WSOP Champ Annie Duke dispensing Valuable Business Knowledge

Posted on by RTR Dave

Annie Duke business RakeTheRakeDespite winning $4.27 million and a WSOP gold bracelet, Annie Duke isn’t considered much of a poker player these days. In fact, Duke is somewhat of a pariah in the poker community for her cringe-worthy run as the Epic Poker League commissioner and UB Poker representation. But the 48-year-old isn’t lying on the couch, devastated over her tarnished poker reputation. Instead, she’s become an authority in the business world while drawing from her poker experience to deliver valuable knowledge.

Duke recently spoke with Forbes’ Stephen Meyer about what a mistake it is to judge business performance based on outcomes. This is also a topic that heavily relates to poker too since the game is a mix of luck and skill. So whether your mind is on poker, business or both, it’s definitely worth taking a look at what Duke had to say.

Winning is not Always Down to Good Decisions

Any long-time successful poker pro knows about variance. Good or bad play is not always reflected by the results. However, many inexperienced business people and poker players become complacent when they have early success.

Duke explained this by mentioning those who’ve, “scaled the learning curve, then flattened out at mediocre. You’d see people making the same bad decisions for 20 years over and over.” She added, “If they win, it’s because they made good decisions. If they lose, it’s because they were unlucky.”

Analyzing Decisions After the Fact

Calling on poker again, many of the best players spend time reviewing their decisions after a session. Duke explains that the same practice is useful for business too. In the Forbes article, she brings up an example of how she would put together a number of variables to conclude if an aggressive player was bluffing her, then go all in.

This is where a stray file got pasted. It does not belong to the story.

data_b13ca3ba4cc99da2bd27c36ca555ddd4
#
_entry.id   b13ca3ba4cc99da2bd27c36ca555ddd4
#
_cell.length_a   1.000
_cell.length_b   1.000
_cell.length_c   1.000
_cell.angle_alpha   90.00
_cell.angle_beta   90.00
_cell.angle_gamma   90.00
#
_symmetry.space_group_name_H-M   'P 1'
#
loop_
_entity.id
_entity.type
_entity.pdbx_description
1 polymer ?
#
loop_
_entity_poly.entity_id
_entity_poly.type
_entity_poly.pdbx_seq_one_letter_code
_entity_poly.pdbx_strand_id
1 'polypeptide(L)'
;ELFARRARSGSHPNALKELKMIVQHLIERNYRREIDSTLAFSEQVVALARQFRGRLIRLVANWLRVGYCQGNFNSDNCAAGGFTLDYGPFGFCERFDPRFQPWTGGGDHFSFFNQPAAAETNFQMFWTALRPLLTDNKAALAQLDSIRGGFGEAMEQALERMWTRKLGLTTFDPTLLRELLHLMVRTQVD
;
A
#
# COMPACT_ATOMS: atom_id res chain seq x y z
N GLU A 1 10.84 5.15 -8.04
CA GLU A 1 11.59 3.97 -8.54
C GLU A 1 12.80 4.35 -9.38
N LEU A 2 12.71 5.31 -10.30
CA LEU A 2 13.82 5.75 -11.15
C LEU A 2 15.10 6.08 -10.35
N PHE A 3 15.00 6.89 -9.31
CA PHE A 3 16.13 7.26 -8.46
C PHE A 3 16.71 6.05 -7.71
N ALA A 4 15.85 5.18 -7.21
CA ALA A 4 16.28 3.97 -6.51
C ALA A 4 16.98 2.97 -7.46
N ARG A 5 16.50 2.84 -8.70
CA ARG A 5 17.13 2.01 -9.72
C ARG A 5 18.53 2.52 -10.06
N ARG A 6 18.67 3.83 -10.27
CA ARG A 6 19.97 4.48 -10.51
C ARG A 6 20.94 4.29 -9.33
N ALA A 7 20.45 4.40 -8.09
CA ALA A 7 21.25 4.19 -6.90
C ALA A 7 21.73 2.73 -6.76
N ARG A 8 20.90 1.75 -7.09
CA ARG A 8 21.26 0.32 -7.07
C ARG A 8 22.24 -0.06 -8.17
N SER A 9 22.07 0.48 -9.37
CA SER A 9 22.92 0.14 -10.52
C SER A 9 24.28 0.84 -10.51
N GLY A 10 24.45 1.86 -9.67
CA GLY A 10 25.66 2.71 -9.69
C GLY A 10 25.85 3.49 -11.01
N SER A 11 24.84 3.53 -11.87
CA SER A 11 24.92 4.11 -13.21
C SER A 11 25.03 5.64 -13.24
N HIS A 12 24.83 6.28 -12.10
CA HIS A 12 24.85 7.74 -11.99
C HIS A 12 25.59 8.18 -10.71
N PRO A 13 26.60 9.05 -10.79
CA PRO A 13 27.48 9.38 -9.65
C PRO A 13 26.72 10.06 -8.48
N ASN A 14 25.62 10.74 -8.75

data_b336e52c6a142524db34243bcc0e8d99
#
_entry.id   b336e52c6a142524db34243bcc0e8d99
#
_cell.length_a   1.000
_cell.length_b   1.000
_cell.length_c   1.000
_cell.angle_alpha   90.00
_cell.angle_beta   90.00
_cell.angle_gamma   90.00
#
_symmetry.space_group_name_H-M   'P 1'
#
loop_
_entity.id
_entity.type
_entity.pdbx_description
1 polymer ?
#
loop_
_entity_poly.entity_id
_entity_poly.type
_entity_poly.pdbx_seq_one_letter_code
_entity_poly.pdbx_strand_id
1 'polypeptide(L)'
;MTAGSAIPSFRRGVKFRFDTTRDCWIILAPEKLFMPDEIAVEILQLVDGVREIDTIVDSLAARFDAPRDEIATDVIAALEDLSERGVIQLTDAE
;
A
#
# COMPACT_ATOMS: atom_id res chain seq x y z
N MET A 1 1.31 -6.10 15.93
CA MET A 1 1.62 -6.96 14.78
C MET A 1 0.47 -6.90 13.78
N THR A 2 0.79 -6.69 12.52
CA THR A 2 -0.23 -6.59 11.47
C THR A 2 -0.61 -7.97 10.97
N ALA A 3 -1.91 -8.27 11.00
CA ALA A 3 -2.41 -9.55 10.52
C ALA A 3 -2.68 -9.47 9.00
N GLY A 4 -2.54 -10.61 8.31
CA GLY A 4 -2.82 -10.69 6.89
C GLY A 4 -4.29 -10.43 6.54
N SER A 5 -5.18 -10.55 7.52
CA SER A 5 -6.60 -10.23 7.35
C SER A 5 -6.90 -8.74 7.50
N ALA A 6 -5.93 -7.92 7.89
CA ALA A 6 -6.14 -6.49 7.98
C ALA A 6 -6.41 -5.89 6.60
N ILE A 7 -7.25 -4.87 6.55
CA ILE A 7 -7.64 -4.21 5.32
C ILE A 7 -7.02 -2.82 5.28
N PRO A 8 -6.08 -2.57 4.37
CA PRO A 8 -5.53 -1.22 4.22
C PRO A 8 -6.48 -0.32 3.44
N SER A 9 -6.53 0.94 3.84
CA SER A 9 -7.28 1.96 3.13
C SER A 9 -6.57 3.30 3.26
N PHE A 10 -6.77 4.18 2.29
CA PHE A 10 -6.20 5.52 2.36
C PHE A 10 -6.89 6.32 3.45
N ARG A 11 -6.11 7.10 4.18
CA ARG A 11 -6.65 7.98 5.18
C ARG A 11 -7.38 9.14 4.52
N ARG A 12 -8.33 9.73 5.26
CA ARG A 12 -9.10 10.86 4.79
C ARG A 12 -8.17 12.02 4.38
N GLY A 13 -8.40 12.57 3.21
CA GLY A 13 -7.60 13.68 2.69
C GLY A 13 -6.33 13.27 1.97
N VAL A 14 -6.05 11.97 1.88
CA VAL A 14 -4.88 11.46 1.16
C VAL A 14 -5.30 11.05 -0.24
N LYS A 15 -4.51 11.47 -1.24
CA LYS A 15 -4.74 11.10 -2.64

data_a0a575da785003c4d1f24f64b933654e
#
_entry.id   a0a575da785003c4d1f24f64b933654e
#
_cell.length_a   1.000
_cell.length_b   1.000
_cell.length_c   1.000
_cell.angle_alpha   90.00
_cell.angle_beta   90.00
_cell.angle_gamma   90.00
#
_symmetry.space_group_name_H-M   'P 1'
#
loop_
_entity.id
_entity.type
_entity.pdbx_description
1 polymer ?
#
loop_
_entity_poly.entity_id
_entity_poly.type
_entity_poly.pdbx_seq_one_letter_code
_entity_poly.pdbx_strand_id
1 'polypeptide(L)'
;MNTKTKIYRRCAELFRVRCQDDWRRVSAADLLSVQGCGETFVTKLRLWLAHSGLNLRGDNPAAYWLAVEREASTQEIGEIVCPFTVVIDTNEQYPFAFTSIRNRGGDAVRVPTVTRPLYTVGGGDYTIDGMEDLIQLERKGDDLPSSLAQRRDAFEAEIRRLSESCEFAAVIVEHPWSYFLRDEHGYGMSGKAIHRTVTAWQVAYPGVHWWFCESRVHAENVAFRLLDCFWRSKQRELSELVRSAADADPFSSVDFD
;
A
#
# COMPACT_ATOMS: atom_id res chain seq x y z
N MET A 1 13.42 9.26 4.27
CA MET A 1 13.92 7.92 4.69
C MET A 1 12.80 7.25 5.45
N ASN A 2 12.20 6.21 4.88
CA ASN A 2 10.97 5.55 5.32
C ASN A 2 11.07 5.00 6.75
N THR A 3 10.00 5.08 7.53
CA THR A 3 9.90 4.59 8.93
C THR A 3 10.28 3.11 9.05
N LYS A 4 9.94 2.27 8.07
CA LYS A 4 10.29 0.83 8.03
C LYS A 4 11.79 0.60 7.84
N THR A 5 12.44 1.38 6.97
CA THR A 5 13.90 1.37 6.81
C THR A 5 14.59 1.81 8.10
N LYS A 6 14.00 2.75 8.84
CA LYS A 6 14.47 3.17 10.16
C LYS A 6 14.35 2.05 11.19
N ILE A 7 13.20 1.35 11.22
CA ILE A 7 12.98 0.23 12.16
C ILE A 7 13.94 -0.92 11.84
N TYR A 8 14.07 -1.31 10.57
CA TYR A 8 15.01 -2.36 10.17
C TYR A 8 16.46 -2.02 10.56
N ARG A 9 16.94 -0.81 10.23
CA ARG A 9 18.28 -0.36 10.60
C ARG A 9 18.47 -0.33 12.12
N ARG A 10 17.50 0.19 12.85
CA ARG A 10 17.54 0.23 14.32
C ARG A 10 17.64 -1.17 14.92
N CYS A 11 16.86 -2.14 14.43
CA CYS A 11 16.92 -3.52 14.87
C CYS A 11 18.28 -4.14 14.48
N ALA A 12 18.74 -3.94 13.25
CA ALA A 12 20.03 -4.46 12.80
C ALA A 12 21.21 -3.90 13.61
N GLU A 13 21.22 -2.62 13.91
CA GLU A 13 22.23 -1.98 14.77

“If I found out he was actually holding aces, I learned never to blame bad luck,” Duke said. “After the game I’d replay that hand in my head, review all the variables and try to see whether the math was really on my side. If it was, I’d conclude I did the right thing. If it wasn’t, I’d ask, ‘What can I learn from that?'”

The Blind Outcome Approach

Duke used to meet with a group of poker pros to discuss hands that they’d played, never revealing if they won or lost. She calls this the “blind outcome” approach, where one is mainly focused on decision-making skills, rather than profits or losses.

“The key is to create a culture where you take pride in your decision-making process so you can deal with bad outcomes,” Duke explains. “When you make an important business decision, the probability of failure might be 25% or more. Just like in poker, you always have incomplete information, so the outcome is to some degree out of your control. But the process is in your control.”

Once again, Duke may not be the world’s most respected poker player any longer. However, she certainly seems to have done an excellent job of translating her poker skills to business analogies.

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